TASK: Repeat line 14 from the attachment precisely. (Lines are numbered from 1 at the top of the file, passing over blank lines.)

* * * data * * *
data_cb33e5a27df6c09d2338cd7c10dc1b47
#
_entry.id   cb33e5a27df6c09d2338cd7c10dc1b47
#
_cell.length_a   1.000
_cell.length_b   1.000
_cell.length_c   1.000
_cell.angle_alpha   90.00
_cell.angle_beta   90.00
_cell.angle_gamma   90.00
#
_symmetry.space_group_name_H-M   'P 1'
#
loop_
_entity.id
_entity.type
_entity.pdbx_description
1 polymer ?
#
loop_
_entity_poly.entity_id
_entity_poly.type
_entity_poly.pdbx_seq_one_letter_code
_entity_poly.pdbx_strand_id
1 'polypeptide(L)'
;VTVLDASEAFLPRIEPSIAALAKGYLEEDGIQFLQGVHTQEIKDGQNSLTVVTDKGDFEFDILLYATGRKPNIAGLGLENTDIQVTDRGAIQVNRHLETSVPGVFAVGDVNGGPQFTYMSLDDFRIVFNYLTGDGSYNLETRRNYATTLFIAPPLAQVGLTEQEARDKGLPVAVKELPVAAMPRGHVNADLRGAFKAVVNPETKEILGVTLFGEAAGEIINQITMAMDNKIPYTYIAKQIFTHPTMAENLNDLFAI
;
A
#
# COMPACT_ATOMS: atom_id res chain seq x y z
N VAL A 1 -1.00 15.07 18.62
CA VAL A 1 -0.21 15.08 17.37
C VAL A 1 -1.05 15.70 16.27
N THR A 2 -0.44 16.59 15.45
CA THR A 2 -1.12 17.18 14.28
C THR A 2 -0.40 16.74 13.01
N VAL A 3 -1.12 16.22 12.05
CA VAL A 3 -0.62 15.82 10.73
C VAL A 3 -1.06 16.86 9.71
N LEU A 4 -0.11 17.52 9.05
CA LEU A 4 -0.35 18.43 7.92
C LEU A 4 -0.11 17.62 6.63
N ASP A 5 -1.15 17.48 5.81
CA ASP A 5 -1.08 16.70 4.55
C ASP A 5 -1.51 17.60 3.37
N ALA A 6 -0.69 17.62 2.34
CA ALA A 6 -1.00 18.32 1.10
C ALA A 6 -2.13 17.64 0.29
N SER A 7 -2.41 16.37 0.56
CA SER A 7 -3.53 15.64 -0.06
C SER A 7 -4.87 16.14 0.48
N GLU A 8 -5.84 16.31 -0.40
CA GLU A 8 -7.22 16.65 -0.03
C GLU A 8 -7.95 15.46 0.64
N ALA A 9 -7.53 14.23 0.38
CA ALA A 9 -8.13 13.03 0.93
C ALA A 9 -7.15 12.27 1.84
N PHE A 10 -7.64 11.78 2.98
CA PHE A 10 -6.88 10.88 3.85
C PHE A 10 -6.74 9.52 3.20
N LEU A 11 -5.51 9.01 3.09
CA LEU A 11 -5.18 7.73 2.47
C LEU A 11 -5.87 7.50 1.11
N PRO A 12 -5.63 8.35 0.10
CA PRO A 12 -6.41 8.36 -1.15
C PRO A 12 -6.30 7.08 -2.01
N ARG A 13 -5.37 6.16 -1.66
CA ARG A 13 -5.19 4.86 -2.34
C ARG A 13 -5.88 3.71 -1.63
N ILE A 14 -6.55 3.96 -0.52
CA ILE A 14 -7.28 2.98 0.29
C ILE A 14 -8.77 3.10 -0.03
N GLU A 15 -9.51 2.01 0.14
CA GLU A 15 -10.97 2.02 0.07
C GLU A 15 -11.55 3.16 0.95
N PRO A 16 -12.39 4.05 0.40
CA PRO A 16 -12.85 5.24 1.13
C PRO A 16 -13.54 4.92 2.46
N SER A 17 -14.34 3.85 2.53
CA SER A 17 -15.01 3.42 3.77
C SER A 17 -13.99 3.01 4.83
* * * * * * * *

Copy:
loop_